“We think the strength will continue into the fourth quarter, we’re not overly concerned about profit margins,” Adams added. “We are closely monitoring supply chain issues and increasing wage pressures but still think that profit margins are at healthy levels, and that there’s more upside to come.”
Other pundits also suggested price pressures may begin to ease over the coming quarters.
“I do think that as these supply chain issues subside throughout the course of 2022, we’re also going to start to see inflation moderate from these elevated levels,” Meera Pandit, global market strategist at JPMorgan Asset Management, told Yahoo Finance Live. “It won’t be completely transitory. Things like housing, things like food – we’ve seen wages come a little bit higher. So we’re going to see higher inflation than we did during the last expansion. But it’s going to come down and moderate from these levels.”
10:20 a.m. ET: Adobe expects a record U.S. online holiday shopping season despite widespread supply shortages
U.S. e-commerce sales over the holidays are predicted to hit a record this year, according to Adobe’s annual online holiday shopping forecast. However, widespread shortages may keep some companies from keeping pace with surging consumer demand.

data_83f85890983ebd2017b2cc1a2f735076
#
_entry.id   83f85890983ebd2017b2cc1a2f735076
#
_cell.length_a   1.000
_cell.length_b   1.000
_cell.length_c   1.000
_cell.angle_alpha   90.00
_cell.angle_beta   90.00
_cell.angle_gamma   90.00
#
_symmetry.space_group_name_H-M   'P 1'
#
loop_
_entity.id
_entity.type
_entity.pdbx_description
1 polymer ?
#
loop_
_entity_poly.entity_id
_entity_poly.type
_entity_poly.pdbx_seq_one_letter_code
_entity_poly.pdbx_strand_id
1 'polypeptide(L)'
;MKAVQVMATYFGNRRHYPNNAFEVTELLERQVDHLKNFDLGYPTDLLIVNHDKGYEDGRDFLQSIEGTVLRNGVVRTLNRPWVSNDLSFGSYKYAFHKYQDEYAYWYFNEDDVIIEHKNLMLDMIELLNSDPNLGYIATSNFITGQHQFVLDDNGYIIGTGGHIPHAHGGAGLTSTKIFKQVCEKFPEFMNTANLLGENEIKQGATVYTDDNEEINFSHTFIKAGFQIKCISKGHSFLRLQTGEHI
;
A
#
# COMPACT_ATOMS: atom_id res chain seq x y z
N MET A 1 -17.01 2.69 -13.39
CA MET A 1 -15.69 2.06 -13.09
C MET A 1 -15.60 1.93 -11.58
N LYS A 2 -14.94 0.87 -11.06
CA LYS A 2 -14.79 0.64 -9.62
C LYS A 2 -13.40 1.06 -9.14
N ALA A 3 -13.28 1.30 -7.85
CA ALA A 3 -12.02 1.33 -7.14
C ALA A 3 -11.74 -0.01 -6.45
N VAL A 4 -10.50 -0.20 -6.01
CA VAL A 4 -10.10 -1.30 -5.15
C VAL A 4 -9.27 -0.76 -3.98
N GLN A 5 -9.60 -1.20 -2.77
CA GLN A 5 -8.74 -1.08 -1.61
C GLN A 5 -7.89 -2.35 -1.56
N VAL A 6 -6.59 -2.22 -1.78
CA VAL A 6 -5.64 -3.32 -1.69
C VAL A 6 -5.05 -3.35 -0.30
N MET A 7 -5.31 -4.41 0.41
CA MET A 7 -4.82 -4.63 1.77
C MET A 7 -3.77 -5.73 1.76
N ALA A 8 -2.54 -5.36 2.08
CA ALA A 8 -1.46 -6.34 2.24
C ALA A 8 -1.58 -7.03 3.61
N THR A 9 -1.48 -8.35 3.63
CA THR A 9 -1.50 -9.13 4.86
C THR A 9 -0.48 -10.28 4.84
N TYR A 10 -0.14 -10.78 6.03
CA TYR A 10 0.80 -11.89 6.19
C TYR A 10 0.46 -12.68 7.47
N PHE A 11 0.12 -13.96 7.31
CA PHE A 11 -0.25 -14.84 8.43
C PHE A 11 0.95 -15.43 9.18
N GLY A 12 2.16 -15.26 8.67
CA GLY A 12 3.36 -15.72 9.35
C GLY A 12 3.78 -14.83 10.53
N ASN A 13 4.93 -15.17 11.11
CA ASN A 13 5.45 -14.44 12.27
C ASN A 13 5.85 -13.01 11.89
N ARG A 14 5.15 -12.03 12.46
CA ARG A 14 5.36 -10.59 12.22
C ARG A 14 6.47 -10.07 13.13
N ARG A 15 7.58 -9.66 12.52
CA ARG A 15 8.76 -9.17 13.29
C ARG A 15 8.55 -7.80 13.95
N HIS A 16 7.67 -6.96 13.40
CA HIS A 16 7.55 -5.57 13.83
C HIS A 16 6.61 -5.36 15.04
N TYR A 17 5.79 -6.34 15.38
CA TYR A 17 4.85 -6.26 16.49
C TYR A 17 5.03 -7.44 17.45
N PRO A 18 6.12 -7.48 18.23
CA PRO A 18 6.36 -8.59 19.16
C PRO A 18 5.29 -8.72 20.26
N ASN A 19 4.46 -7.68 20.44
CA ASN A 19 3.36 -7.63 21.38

The firm expects holiday-period online sales to reach an all-time high of $207 billion from Nov. 1 to Dec. 31 in the U.S. That would represent a jump of 10% compared to the same period in 2020. Worldwide online sales online are expected to grow 11% over last year to reach $910 billion, Adobe added.
Though demand is still strong, supply-chain challenges have weighed on companies heading into the holiday shopping period.
“Compared to a pre-pandemic period (Jan 2020), the prevalence of out-of-stock messages has risen a whopping 172% going into the holiday season,” Adobe said in its press statement. “Adobe expects it to remain at this level, increasing for certain products throughout the season.”